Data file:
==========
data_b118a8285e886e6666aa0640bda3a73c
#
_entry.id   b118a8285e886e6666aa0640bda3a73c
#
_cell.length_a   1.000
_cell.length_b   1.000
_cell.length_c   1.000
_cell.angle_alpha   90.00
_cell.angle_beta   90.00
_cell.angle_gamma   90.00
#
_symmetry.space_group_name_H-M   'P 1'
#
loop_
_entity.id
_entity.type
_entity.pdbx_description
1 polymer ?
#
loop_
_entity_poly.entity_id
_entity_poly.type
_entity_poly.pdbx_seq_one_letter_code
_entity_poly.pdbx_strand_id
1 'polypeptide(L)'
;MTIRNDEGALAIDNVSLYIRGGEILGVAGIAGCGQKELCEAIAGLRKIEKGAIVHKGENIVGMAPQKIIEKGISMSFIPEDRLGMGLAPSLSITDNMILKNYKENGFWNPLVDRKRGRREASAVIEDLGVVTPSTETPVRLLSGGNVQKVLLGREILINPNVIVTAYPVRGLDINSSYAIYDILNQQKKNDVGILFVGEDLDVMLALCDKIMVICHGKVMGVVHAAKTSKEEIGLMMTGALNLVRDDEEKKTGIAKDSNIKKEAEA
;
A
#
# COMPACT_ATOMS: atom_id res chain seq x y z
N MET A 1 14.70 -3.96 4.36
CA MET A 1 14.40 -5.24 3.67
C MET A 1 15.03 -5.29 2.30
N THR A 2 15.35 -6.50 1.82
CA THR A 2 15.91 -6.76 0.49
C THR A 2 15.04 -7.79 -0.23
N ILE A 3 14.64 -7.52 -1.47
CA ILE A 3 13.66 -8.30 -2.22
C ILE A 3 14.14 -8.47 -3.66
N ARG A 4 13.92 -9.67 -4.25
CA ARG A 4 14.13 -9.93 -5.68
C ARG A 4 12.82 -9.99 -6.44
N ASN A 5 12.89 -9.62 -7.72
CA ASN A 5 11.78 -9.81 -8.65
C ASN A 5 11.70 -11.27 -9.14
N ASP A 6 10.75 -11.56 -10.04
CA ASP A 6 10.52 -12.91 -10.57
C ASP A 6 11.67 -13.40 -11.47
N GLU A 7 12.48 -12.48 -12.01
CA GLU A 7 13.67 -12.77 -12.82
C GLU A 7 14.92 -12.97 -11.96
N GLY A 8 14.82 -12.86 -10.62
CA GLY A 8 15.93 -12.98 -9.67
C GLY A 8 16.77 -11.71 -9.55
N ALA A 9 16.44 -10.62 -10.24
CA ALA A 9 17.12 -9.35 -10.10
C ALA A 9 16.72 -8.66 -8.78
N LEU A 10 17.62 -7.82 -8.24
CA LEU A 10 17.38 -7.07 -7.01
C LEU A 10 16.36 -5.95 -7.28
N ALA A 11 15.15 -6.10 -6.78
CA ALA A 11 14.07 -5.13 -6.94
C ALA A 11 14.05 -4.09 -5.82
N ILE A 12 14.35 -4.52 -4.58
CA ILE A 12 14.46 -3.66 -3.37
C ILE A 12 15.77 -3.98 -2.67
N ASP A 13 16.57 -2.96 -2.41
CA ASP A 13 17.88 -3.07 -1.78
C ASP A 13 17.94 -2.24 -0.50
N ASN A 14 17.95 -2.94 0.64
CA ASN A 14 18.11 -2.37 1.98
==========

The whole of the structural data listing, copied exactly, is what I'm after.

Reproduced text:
data_b118a8285e886e6666aa0640bda3a73c
#
_entry.id   b118a8285e886e6666aa0640bda3a73c
#
_cell.length_a   1.000
_cell.length_b   1.000
_cell.length_c   1.000
_cell.angle_alpha   90.00
_cell.angle_beta   90.00
_cell.angle_gamma   90.00
#
_symmetry.space_group_name_H-M   'P 1'
#
loop_
_entity.id
_entity.type
_entity.pdbx_description
1 polymer ?
#
loop_
_entity_poly.entity_id
_entity_poly.type
_entity_poly.pdbx_seq_one_letter_code
_entity_poly.pdbx_strand_id
1 'polypeptide(L)'
;MTIRNDEGALAIDNVSLYIRGGEILGVAGIAGCGQKELCEAIAGLRKIEKGAIVHKGENIVGMAPQKIIEKGISMSFIPEDRLGMGLAPSLSITDNMILKNYKENGFWNPLVDRKRGRREASAVIEDLGVVTPSTETPVRLLSGGNVQKVLLGREILINPNVIVTAYPVRGLDINSSYAIYDILNQQKKNDVGILFVGEDLDVMLALCDKIMVICHGKVMGVVHAAKTSKEEIGLMMTGALNLVRDDEEKKTGIAKDSNIKKEAEA
;
A
#
# COMPACT_ATOMS: atom_id res chain seq x y z
N MET A 1 14.70 -3.96 4.36
CA MET A 1 14.40 -5.24 3.67
C MET A 1 15.03 -5.29 2.30
N THR A 2 15.35 -6.50 1.82
CA THR A 2 15.91 -6.76 0.49
C THR A 2 15.04 -7.79 -0.23
N ILE A 3 14.64 -7.52 -1.47
CA ILE A 3 13.66 -8.30 -2.22
C ILE A 3 14.14 -8.47 -3.66
N ARG A 4 13.92 -9.67 -4.25
CA ARG A 4 14.13 -9.93 -5.68
C ARG A 4 12.82 -9.99 -6.44
N ASN A 5 12.89 -9.62 -7.72
CA ASN A 5 11.78 -9.81 -8.65
C ASN A 5 11.70 -11.27 -9.14
N ASP A 6 10.75 -11.56 -10.04
CA ASP A 6 10.52 -12.91 -10.57
C ASP A 6 11.67 -13.40 -11.47
N GLU A 7 12.48 -12.48 -12.01
CA GLU A 7 13.67 -12.77 -12.82
C GLU A 7 14.92 -12.97 -11.96
N GLY A 8 14.82 -12.86 -10.62
CA GLY A 8 15.93 -12.98 -9.67
C GLY A 8 16.77 -11.71 -9.55
N ALA A 9 16.44 -10.62 -10.24
CA ALA A 9 17.12 -9.35 -10.10
C ALA A 9 16.72 -8.66 -8.78
N LEU A 10 17.62 -7.82 -8.24
CA LEU A 10 17.38 -7.07 -7.01
C LEU A 10 16.36 -5.95 -7.28
N ALA A 11 15.15 -6.10 -6.78
CA ALA A 11 14.07 -5.13 -6.94
C ALA A 11 14.05 -4.09 -5.82
N ILE A 12 14.35 -4.52 -4.58
CA ILE A 12 14.46 -3.66 -3.37
C ILE A 12 15.77 -3.98 -2.67
N ASP A 13 16.57 -2.96 -2.41
CA ASP A 13 17.88 -3.07 -1.78
C ASP A 13 17.94 -2.24 -0.50
N ASN A 14 17.95 -2.94 0.64
CA ASN A 14 18.11 -2.37 1.98